Prayer to God
Both stories end with a prayer from Samson to God. In each of those prayers, Samson’s death is a central theme (Judges 15:18; 16: 28-30). In both stories it appears that despite all his strength, Samson cannot save himself. In chapter 15, it is God who saves him by giving him water so that he does not have to die of thirst. In chapter 16 his life comes to an end when he avenges his life on the Philistines in his death. Ultimately, it is God who gives him victory both in life (Judges 15) and in death (Judges 16). Both pericopes end with the announcement that Samson had led Israel as judge for 20 years.
An Exegesis of Judges 16
In the story of Simon and Delilah as written in the Bible, Delilah asks Samson three times the question with which he can be captivated. Samson gives a different answer each time. In the first two answers he also talks about handcuffs. The third answer talks about weaving his hair in a loom. Finally, after much insistence from Delilah, he gives a clue for the fourth time. He reveals that if his hair, the sign of his Nazariteship, is shaved off, he will lose his supernatural power. The story contains numbers that have a symbolic meaning. For example, Samson has seven braids and is bound with seven fresh, flexible sinews (Judges 16: 7 and 13).
The Philistines are Delilah’s client. She is offered a large sum of money if she can figure out how to break Samson’s enormous power. Delilah is not pressured like the bride of Timnah. She was threatened with death: ‘otherwise we will burn down your house and you and your family will die in the flames’ (Judges 14:15). Delilah will receive a generous reward if she manages to discover the secret of Samson’s strength. The Philistine princes, and there were at least five of them, gave her the prospect of more than five kilos of silver: a princely reward.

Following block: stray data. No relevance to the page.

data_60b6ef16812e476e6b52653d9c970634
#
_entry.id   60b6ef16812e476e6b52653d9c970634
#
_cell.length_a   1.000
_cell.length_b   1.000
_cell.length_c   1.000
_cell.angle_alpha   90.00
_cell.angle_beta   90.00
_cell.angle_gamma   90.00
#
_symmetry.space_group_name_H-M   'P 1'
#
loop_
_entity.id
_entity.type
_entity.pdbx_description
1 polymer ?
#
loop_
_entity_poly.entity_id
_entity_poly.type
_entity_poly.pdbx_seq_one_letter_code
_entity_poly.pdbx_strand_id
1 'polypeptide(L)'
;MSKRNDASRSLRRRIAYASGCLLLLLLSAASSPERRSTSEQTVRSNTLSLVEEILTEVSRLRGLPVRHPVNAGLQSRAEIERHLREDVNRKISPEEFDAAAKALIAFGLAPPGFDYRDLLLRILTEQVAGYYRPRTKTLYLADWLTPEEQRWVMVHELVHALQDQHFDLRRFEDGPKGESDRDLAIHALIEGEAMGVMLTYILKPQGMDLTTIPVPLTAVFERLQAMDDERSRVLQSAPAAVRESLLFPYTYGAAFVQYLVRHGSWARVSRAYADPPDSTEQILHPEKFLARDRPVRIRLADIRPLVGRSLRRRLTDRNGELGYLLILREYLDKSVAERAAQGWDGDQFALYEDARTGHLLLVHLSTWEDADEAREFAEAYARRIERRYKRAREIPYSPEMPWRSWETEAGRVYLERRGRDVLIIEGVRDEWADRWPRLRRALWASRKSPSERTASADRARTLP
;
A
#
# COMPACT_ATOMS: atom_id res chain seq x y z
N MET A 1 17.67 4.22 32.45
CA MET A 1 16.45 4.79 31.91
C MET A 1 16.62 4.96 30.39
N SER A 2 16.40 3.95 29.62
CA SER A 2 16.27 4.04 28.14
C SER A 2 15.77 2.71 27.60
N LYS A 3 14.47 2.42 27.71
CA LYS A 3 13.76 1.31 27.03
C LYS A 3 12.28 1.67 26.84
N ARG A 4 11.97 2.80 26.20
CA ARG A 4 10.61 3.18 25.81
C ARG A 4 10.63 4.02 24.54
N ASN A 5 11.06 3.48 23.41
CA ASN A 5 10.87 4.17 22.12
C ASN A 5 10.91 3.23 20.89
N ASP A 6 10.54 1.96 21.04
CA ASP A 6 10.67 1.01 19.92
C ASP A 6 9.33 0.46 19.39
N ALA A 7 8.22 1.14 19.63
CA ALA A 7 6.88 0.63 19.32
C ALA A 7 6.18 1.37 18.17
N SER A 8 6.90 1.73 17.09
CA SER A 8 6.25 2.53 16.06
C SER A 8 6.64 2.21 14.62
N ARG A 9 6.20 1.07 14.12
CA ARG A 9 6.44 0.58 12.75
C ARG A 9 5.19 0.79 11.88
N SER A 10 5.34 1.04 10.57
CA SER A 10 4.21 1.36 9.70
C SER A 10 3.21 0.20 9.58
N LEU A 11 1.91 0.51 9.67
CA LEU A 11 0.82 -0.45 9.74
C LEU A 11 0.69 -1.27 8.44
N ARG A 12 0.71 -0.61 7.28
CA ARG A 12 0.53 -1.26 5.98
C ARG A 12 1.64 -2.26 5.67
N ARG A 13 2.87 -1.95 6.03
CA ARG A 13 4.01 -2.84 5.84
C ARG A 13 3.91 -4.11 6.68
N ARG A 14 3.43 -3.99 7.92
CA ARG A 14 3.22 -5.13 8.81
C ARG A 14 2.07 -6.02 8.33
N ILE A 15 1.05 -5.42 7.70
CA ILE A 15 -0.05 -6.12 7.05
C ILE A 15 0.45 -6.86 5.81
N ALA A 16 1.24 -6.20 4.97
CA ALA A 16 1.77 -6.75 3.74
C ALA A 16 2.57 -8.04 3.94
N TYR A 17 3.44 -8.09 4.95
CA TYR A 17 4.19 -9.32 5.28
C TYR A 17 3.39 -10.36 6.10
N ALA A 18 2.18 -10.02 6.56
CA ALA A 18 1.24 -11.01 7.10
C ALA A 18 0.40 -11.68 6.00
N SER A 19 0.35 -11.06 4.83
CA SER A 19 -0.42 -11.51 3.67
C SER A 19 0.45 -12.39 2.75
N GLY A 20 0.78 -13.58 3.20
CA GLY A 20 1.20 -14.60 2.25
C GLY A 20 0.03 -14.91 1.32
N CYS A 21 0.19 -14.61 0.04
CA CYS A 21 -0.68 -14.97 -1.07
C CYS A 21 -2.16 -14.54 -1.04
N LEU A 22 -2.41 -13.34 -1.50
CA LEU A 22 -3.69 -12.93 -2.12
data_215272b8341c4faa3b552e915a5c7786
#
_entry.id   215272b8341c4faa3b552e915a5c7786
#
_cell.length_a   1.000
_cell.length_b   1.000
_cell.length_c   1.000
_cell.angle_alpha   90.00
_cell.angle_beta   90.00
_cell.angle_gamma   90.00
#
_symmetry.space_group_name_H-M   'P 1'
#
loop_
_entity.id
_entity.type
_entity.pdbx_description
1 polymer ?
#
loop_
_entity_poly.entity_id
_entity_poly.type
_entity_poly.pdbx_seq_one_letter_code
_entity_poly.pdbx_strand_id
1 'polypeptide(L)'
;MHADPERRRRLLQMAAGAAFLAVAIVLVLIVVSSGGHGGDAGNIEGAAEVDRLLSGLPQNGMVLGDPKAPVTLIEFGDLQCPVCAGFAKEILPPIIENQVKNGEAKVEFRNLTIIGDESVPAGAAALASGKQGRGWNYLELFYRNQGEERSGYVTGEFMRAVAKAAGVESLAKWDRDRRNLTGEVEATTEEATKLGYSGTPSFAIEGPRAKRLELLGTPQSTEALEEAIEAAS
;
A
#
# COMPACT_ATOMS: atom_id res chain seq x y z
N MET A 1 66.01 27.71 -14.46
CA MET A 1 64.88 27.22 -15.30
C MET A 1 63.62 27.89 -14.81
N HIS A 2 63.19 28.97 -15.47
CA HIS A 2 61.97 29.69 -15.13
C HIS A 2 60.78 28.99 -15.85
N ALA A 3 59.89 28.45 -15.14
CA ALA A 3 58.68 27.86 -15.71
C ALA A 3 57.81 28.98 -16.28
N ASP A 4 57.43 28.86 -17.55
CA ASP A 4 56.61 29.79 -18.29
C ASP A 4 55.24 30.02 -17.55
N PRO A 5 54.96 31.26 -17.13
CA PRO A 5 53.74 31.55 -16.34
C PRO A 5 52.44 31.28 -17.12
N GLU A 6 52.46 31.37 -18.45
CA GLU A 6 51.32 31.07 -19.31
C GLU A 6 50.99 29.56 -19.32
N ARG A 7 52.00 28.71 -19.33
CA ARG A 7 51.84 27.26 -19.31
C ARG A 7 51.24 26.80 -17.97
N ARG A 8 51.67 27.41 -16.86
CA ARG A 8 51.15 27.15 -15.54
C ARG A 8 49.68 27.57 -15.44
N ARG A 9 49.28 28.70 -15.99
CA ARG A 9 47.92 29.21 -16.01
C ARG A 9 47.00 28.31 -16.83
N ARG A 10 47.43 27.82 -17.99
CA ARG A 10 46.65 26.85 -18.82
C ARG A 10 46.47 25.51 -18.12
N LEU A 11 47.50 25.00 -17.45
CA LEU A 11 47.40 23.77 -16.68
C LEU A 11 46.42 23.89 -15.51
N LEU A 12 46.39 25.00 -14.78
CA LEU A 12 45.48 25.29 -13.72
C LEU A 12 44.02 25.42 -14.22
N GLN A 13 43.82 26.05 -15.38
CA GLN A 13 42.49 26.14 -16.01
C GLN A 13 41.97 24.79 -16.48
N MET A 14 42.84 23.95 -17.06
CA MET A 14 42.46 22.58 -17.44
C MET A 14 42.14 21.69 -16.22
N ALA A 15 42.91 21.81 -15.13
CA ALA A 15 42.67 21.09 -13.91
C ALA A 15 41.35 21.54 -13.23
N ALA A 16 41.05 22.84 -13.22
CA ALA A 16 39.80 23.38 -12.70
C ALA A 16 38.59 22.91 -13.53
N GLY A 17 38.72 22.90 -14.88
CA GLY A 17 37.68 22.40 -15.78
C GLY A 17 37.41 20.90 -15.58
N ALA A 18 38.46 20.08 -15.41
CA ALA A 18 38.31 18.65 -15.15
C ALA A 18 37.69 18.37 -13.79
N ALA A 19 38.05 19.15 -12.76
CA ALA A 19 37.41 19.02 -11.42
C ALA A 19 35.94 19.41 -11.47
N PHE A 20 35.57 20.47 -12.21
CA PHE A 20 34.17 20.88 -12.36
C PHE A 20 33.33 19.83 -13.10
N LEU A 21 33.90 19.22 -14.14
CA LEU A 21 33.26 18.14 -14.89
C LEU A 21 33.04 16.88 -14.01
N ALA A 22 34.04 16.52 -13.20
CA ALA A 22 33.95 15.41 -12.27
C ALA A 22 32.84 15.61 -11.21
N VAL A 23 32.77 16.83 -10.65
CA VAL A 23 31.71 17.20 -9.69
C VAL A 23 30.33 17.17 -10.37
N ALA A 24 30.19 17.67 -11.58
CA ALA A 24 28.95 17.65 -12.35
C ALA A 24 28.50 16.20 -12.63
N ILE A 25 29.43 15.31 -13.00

Samson is aware of the Philistines
In the story with Delilah, Samson seems to be aware from the beginning that the Philistines are behind this. This is evident in the first answer that Samson gives: ‘Samson says to her: If they bind me with seven fresh sinews that are not dried up, I will become weak and be like any other man!’ (Judges 16:17 Dutch Bible Translation). Samson answers in the plural. He knows that behind Delilah’s question the Philistines are waiting to overpower him.
Samson overpowered by the Philistines / Source: Anthony van Dyck, Wikimedia Commons (Public domain)
Overpowered in his sleep
Samson was attacked and overpowered by the Philistines while he slept (Judges 16: 19-21). In the entire story between Delilah and Samson there is also a structure in how he is repeatedly attacked by the Philistines. The first two times are while he is staying in Delilah’s inner chamber. On the Philistines’ third attempt, he is sleeping when they find him. And the fourth and last time, when Delilah is sure that his outpourings are true, she lets Samson fall asleep in her lap. Samson is completely passively at her mercy.
Samson and the power he receives from God
The stories of Samson in the Bible are not primarily about Samson and his feats of strength, but it is about what God does. At critical moments, such as at the end of chapter 15 when he is thirsty and at the end of chapter 16 when he is completely powerless and being jeered by the Philistine people, Samson does not naturally have access to his strength. It is God who gives it to him.
God is the acting God
Samson’s birth is a miracle of God (Judges 13:3). Samson’s entire life is dominated by God’s actions, even if Samson seems to choose his own paths. It is God who gives him the strength to defeat his enemies. Twice Samson’s prayer is answered by God. Samson’s own honor is at stake when Dagon, the god of the Philistines, turns out to be the conquering god. Through the power of God, Samson can once again show who the mighty God is when he pulls the two pillars on which the temple of Dagon rests and the building collapses.